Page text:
As we begin the year, may we worship the Triune Creator and look at creation as a hymn book of praise for our infinitely wise Creator.  As Revelation 4:11 sings, “Worthy are you, our Lord and God, to receive glory and honor and power, for you created all things, and by you will they existed and were created.”  Upwards of 100 million of them!

Soli Deo Gloria, dss


Teach the Bible Through in a Year: Tips and Tools

If you have or if you would think about teaching through the whole Bible in 2011 or in any year, let me encourage you to think about a couple things that I learned as I taught through the whole Bible in 2010.

First, if you are a rookie pastor or just entering a church, WAIT!  I did this in my first year and I would not recommend it for others.  There are many things that demand attention especially in the first year of ministry and this one took up more time each week than I thought it would.  With that said, I have benefitted much from teaching through the Bible this year in a way that I believe will bear fruit in the life of my ministry in the years to come.

Second, and this goes along with number 1, if you are going to teach through the whole Bible, let me encourage you to make sure that you have been reading and teaching the Bible through for a number of years.  It is a good rule of thumb, to avoid teaching something that you have not done personally, i.e. if you have never read through the Bible in a year, it would be unwise to try to teach through it.  Moreover, this point is  important because at some point, or at many points, you will rely on the accumulated knowledge of the Bible that only builds up over many years of Bible saturation.

Personally, as I taught through the Scriptures this year, there were many times when I was dependent on previous Bible reading to provide explanation and fill in details of the text.  My schedule did not permit me to study every book like I had first intended and/or desired, so there was much I were many times I was going from memory–from seminary, personal Bible reading, books, or messages I have heard.  But this is the beauty of Bible overview, more than intricate exposition.  You help focus on the big picture, showing the unity of the Scriptures–a unity that I argued was to be found in Christ (cf Eph 1:10).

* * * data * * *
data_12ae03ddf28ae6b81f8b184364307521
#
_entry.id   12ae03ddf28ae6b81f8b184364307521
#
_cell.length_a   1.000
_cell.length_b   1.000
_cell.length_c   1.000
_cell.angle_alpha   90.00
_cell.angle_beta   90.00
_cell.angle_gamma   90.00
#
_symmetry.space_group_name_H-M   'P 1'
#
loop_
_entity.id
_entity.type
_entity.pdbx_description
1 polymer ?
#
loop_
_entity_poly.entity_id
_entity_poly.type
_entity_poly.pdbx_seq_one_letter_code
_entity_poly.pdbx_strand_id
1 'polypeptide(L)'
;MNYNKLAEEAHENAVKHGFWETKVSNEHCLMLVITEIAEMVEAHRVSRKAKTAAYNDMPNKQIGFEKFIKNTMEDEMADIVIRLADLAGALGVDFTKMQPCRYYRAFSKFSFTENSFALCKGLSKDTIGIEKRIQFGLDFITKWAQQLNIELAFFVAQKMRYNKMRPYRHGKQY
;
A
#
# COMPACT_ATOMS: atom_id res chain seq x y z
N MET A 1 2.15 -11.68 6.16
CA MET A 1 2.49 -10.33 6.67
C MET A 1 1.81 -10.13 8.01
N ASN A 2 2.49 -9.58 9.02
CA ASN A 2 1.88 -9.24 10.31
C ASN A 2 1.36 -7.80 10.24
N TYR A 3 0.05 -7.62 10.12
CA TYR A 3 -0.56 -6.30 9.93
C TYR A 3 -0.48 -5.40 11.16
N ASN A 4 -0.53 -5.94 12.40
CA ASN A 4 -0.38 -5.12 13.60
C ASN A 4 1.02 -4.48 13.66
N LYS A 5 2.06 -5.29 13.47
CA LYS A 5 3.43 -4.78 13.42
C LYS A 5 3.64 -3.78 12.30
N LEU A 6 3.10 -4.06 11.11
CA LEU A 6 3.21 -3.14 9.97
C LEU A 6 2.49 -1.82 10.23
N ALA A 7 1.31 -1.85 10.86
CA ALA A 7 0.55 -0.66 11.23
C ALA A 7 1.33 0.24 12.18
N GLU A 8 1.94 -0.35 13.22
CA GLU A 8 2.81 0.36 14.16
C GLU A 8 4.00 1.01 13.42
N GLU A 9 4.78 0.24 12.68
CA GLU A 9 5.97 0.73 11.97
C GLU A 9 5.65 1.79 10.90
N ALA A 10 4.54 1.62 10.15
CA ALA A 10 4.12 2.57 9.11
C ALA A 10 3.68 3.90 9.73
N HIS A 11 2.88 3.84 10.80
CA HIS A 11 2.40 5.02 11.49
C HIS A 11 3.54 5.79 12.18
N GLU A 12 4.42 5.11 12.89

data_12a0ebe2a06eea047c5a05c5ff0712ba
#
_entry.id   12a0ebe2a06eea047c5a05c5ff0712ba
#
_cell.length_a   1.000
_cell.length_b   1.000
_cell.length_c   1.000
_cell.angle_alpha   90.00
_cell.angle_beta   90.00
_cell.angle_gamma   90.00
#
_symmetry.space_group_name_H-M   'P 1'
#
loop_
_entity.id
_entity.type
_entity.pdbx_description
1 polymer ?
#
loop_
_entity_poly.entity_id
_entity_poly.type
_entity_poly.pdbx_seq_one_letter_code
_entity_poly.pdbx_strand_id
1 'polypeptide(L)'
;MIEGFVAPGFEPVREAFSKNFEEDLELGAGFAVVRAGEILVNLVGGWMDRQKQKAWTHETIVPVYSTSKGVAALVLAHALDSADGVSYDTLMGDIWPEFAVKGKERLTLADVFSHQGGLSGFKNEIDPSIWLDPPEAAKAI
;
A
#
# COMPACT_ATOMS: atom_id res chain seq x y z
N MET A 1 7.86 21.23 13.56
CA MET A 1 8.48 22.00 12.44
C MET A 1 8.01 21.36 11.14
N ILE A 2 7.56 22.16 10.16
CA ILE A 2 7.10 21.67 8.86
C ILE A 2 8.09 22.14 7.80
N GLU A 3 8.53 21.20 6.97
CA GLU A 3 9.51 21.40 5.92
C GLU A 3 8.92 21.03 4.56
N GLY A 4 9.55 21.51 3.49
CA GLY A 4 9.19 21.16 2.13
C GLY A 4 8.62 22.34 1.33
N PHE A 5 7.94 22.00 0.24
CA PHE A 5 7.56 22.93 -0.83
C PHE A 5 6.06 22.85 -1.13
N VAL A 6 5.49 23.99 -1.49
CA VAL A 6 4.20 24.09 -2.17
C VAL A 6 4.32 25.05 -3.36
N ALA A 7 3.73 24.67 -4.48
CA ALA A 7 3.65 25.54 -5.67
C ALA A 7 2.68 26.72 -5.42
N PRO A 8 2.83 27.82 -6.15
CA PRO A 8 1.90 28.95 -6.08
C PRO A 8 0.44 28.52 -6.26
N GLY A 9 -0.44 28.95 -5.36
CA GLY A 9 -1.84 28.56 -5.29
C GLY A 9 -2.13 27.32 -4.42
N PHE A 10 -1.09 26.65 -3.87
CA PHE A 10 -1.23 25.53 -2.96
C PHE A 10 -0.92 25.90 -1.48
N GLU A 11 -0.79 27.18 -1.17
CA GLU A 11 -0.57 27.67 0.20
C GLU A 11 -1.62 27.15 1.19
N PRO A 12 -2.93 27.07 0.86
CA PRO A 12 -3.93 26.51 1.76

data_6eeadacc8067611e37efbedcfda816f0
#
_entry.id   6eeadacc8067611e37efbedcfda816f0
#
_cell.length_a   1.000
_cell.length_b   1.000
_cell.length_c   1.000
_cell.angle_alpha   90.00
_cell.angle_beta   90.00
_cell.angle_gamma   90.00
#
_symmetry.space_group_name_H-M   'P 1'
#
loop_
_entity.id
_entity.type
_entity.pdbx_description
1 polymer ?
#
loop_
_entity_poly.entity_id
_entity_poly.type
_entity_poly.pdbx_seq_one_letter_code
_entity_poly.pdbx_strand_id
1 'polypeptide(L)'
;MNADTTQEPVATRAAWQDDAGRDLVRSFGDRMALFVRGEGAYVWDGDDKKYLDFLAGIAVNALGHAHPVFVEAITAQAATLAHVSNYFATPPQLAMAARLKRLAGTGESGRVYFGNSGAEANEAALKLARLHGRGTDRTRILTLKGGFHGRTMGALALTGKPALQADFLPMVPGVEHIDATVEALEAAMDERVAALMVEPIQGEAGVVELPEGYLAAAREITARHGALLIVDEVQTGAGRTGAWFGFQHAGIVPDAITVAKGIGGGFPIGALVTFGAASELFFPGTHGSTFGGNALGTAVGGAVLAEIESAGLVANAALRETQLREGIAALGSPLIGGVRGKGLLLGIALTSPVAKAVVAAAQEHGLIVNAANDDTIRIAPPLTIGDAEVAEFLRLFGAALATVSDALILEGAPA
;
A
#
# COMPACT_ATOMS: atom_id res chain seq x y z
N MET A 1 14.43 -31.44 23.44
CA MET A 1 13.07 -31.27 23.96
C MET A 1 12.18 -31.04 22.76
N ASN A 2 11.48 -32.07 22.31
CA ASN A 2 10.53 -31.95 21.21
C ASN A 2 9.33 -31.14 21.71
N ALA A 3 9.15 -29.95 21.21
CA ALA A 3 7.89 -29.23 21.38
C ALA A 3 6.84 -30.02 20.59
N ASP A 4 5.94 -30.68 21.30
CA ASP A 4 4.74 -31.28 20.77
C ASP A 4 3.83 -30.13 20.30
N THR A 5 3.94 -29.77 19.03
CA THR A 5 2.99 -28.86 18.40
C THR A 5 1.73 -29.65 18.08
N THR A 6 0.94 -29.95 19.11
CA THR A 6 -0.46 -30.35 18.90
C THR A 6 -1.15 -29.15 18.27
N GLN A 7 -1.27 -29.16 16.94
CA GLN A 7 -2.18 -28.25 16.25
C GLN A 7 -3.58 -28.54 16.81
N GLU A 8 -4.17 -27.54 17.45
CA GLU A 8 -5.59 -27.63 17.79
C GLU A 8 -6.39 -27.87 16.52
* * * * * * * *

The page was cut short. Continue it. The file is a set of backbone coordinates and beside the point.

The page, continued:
Third, set a pace for the year.  If you are going to teach through the Bible make sure those you are teaching are reading with you.  This will motivate you and they will better be able to follow your teaching.  To say it another way: Aim to keep pace with a Bible reading plan.  In 2011, we used the plan laid out by Denny Burk.

Fourth, don’t get bogged down with the details.  This is hard, especially for detailed-oriented teachers.  Aim to cover the big idea, themes, and ways in which the book fits into the larger categories of biblical theology.  Don’t spend your time on source criticism, who wrote 2 Peter, or when Daniel was written.  I would touch on these things, but believing the Scriptures to be God’s word, I focused on what was in the text more than what was behind the text.  In this way, I would encourage you to focus on biblical theology more than scholarly disputes–though sometimes you cannot avoid the latter (e..g is Genesis 1 a myth? [no]; was Paul the originator of Christianity? [no], and things like that should be addressed).

Fifth, create space in your teaching schedule to go over.  I took two weeks on Genesis, Exodus, John, Paul.  The first two books were planned to go two weeks, the second two were not.  Having space in the schedule helped alleviate the stress of ‘fitting it all in.’